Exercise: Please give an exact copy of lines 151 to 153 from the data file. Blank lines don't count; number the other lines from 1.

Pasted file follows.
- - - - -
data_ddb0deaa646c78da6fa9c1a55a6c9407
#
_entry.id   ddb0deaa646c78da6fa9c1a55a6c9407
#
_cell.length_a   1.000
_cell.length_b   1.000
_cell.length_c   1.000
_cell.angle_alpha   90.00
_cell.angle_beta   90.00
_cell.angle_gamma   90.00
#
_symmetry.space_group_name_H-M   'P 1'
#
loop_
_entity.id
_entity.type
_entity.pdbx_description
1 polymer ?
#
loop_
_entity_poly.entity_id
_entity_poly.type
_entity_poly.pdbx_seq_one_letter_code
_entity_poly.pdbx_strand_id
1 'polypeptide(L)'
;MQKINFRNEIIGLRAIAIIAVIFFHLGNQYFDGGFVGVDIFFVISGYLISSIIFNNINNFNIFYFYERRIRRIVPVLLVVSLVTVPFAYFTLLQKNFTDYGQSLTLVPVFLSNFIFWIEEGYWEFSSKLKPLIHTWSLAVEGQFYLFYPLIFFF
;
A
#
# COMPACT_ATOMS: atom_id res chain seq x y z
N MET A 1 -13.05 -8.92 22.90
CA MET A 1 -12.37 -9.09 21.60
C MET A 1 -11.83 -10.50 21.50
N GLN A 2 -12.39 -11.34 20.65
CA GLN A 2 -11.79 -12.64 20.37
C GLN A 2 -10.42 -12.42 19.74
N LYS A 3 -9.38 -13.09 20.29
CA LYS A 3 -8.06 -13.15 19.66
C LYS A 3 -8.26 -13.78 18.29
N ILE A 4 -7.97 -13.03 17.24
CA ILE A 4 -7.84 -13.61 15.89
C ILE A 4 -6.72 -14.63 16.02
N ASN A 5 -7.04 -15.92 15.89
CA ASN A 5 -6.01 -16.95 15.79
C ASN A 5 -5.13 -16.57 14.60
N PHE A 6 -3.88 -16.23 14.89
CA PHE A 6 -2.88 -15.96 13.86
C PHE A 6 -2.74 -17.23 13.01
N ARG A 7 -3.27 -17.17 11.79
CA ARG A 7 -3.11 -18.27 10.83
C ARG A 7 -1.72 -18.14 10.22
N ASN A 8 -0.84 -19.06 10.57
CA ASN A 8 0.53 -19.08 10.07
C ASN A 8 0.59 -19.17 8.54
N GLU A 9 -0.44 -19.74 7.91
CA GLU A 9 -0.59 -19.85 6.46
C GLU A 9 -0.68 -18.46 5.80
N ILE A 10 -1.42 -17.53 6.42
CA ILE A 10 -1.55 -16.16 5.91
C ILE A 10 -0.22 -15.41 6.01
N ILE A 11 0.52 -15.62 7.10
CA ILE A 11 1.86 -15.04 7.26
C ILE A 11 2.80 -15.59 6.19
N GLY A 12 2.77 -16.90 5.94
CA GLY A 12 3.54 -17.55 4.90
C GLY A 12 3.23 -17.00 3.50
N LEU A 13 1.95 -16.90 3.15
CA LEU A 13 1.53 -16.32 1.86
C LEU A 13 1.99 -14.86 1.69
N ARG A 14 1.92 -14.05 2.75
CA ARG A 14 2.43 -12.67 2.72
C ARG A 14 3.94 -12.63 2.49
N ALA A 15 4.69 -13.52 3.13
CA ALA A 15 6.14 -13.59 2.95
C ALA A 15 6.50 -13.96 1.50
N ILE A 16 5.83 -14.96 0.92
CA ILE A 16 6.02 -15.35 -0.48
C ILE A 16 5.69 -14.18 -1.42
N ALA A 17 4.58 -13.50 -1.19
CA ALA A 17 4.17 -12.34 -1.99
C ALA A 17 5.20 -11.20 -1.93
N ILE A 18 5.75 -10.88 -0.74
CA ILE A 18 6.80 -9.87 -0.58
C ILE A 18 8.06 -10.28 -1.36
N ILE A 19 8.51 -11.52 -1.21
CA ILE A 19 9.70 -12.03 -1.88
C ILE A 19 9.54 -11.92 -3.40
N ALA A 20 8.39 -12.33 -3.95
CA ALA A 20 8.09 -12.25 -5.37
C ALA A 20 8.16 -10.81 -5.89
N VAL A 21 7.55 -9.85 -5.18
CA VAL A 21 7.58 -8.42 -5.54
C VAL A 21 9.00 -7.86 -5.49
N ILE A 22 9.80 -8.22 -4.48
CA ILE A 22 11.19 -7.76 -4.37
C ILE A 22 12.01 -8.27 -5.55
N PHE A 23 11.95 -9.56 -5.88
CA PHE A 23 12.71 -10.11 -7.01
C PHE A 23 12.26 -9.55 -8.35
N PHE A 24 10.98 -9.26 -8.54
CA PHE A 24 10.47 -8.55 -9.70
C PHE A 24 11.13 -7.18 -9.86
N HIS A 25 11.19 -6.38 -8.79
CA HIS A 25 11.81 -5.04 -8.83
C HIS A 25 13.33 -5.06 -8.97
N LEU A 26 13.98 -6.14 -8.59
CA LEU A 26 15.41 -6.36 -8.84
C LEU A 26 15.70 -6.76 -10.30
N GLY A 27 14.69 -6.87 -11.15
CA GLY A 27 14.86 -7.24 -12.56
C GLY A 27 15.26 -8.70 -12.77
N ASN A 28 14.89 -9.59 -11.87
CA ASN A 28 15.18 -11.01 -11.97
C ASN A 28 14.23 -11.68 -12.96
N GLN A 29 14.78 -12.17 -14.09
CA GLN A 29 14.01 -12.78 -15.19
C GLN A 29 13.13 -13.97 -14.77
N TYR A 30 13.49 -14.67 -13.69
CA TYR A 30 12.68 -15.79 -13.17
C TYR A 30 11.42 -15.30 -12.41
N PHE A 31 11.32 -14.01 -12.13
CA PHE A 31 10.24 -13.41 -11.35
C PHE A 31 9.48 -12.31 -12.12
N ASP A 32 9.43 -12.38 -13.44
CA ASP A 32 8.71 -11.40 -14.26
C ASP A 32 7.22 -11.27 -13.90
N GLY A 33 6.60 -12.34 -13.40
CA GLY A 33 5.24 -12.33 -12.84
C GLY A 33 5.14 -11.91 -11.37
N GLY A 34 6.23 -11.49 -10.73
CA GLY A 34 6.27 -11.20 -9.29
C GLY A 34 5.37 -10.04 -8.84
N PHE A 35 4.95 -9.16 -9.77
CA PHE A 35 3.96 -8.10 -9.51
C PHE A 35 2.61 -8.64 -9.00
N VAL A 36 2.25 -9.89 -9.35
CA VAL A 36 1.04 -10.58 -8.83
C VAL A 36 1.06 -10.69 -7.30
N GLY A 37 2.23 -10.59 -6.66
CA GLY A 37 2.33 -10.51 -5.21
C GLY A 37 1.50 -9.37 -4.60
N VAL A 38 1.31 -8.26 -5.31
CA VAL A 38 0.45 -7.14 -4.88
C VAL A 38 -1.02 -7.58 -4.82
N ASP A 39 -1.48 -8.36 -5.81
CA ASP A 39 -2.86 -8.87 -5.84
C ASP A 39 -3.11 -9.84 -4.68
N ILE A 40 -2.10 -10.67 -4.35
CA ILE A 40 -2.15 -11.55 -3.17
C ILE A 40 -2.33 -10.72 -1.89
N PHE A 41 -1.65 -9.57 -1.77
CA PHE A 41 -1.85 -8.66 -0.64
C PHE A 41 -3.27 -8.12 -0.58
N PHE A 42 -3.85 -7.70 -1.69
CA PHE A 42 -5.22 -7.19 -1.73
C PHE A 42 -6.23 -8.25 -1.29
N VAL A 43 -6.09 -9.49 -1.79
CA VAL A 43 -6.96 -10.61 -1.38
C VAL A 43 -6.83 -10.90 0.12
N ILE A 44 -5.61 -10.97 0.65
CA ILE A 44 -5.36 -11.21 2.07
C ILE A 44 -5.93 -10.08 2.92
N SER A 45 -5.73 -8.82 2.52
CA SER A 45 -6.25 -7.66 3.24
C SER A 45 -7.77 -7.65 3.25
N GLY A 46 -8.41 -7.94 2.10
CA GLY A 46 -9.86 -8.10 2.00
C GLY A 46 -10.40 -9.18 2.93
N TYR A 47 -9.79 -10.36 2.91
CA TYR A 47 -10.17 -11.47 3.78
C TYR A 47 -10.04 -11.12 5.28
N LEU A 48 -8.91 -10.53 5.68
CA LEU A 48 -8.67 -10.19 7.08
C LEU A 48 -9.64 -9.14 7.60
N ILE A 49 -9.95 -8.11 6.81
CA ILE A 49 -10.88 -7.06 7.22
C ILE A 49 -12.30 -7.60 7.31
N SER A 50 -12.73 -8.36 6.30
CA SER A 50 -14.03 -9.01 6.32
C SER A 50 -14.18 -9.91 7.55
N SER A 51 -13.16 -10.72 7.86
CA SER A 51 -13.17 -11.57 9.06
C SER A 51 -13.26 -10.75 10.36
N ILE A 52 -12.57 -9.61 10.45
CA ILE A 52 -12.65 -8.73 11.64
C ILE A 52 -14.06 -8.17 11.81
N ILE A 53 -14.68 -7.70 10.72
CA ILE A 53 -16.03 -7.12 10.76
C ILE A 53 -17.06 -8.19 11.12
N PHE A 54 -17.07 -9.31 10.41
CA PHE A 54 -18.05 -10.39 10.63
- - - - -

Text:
N PHE A 41 -1.65 -9.57 -1.77
CA PHE A 41 -1.85 -8.66 -0.64
C PHE A 41 -3.27 -8.12 -0.58